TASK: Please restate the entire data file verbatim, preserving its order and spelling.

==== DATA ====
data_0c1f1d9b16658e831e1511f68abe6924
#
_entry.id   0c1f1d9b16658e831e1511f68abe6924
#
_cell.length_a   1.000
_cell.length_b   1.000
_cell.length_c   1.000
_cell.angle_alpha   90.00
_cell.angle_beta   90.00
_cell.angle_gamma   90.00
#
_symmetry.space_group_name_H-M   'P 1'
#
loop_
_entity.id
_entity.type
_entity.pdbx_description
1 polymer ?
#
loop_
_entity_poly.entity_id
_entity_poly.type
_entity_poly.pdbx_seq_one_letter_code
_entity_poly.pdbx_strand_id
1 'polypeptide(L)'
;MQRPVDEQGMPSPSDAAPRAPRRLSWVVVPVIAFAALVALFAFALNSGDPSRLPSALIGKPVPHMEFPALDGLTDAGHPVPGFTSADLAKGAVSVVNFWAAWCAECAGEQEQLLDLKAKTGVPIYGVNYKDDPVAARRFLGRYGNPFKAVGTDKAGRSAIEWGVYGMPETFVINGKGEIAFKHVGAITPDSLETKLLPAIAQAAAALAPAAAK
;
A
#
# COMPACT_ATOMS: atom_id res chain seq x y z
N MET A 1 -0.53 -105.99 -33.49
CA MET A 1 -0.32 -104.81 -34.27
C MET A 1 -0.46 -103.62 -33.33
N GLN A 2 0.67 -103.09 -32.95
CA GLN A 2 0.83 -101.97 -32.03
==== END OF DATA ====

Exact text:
data_0c1f1d9b16658e831e1511f68abe6924
#
_entry.id   0c1f1d9b16658e831e1511f68abe6924
#
_cell.length_a   1.000
_cell.length_b   1.000
_cell.length_c   1.000
_cell.angle_alpha   90.00
_cell.angle_beta   90.00
_cell.angle_gamma   90.00
#
_symmetry.space_group_name_H-M   'P 1'
#
loop_
_entity.id
_entity.type
_entity.pdbx_description
1 polymer ?
#
loop_
_entity_poly.entity_id
_entity_poly.type
_entity_poly.pdbx_seq_one_letter_code
_entity_poly.pdbx_strand_id
1 'polypeptide(L)'
;MQRPVDEQGMPSPSDAAPRAPRRLSWVVVPVIAFAALVALFAFALNSGDPSRLPSALIGKPVPHMEFPALDGLTDAGHPVPGFTSADLAKGAVSVVNFWAAWCAECAGEQEQLLDLKAKTGVPIYGVNYKDDPVAARRFLGRYGNPFKAVGTDKAGRSAIEWGVYGMPETFVINGKGEIAFKHVGAITPDSLETKLLPAIAQAAAALAPAAAK
;
A
#
# COMPACT_ATOMS: atom_id res chain seq x y z
N MET A 1 -0.53 -105.99 -33.49
CA MET A 1 -0.32 -104.81 -34.27
C MET A 1 -0.46 -103.62 -33.33
N GLN A 2 0.67 -103.09 -32.95
CA GLN A 2 0.83 -101.97 -32.03